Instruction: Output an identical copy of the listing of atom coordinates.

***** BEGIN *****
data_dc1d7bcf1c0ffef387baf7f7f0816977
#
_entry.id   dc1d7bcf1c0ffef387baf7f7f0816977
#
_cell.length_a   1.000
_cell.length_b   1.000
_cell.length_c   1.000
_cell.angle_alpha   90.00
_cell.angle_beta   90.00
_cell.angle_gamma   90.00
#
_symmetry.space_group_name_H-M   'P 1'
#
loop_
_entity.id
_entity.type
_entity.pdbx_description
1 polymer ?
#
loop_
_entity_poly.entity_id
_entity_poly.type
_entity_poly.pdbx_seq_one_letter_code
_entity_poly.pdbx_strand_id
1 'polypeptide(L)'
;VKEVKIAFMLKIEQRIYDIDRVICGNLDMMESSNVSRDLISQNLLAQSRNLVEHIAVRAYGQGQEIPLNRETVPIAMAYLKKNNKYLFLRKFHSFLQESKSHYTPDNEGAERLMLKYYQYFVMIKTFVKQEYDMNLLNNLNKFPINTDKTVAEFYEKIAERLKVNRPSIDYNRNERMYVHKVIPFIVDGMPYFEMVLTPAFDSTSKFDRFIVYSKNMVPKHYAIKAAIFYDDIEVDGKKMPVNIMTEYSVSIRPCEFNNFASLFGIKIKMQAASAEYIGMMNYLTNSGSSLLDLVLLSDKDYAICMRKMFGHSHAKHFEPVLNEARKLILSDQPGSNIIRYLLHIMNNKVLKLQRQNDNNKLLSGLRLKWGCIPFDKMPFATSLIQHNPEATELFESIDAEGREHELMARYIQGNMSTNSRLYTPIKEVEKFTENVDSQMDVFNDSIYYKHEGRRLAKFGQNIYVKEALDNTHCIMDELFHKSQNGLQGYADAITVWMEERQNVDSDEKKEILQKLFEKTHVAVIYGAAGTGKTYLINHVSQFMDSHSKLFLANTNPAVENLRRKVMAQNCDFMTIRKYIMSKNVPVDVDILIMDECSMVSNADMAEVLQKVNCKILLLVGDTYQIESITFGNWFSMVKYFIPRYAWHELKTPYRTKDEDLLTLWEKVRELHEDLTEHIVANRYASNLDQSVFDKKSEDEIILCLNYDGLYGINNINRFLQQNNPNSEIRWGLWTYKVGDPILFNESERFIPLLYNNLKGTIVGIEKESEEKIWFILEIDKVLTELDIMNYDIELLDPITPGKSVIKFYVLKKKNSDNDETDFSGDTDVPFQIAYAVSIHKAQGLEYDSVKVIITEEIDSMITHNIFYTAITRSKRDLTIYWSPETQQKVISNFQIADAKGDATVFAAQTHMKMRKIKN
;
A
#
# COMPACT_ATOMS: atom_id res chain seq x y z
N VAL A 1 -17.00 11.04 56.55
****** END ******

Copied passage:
data_dc1d7bcf1c0ffef387baf7f7f0816977
#
_entry.id   dc1d7bcf1c0ffef387baf7f7f0816977
#
_cell.length_a   1.000
_cell.length_b   1.000
_cell.length_c   1.000
_cell.angle_alpha   90.00
_cell.angle_beta   90.00
_cell.angle_gamma   90.00
#
_symmetry.space_group_name_H-M   'P 1'
#
loop_
_entity.id
_entity.type
_entity.pdbx_description
1 polymer ?
#
loop_
_entity_poly.entity_id
_entity_poly.type
_entity_poly.pdbx_seq_one_letter_code
_entity_poly.pdbx_strand_id
1 'polypeptide(L)'
;VKEVKIAFMLKIEQRIYDIDRVICGNLDMMESSNVSRDLISQNLLAQSRNLVEHIAVRAYGQGQEIPLNRETVPIAMAYLKKNNKYLFLRKFHSFLQESKSHYTPDNEGAERLMLKYYQYFVMIKTFVKQEYDMNLLNNLNKFPINTDKTVAEFYEKIAERLKVNRPSIDYNRNERMYVHKVIPFIVDGMPYFEMVLTPAFDSTSKFDRFIVYSKNMVPKHYAIKAAIFYDDIEVDGKKMPVNIMTEYSVSIRPCEFNNFASLFGIKIKMQAASAEYIGMMNYLTNSGSSLLDLVLLSDKDYAICMRKMFGHSHAKHFEPVLNEARKLILSDQPGSNIIRYLLHIMNNKVLKLQRQNDNNKLLSGLRLKWGCIPFDKMPFATSLIQHNPEATELFESIDAEGREHELMARYIQGNMSTNSRLYTPIKEVEKFTENVDSQMDVFNDSIYYKHEGRRLAKFGQNIYVKEALDNTHCIMDELFHKSQNGLQGYADAITVWMEERQNVDSDEKKEILQKLFEKTHVAVIYGAAGTGKTYLINHVSQFMDSHSKLFLANTNPAVENLRRKVMAQNCDFMTIRKYIMSKNVPVDVDILIMDECSMVSNADMAEVLQKVNCKILLLVGDTYQIESITFGNWFSMVKYFIPRYAWHELKTPYRTKDEDLLTLWEKVRELHEDLTEHIVANRYASNLDQSVFDKKSEDEIILCLNYDGLYGINNINRFLQQNNPNSEIRWGLWTYKVGDPILFNESERFIPLLYNNLKGTIVGIEKESEEKIWFILEIDKVLTELDIMNYDIELLDPITPGKSVIKFYVLKKKNSDNDETDFSGDTDVPFQIAYAVSIHKAQGLEYDSVKVIITEEIDSMITHNIFYTAITRSKRDLTIYWSPETQQKVISNFQIADAKGDATVFAAQTHMKMRKIKN
;
A
#
# COMPACT_ATOMS: atom_id res chain seq x y z
N VAL A 1 -17.00 11.04 56.55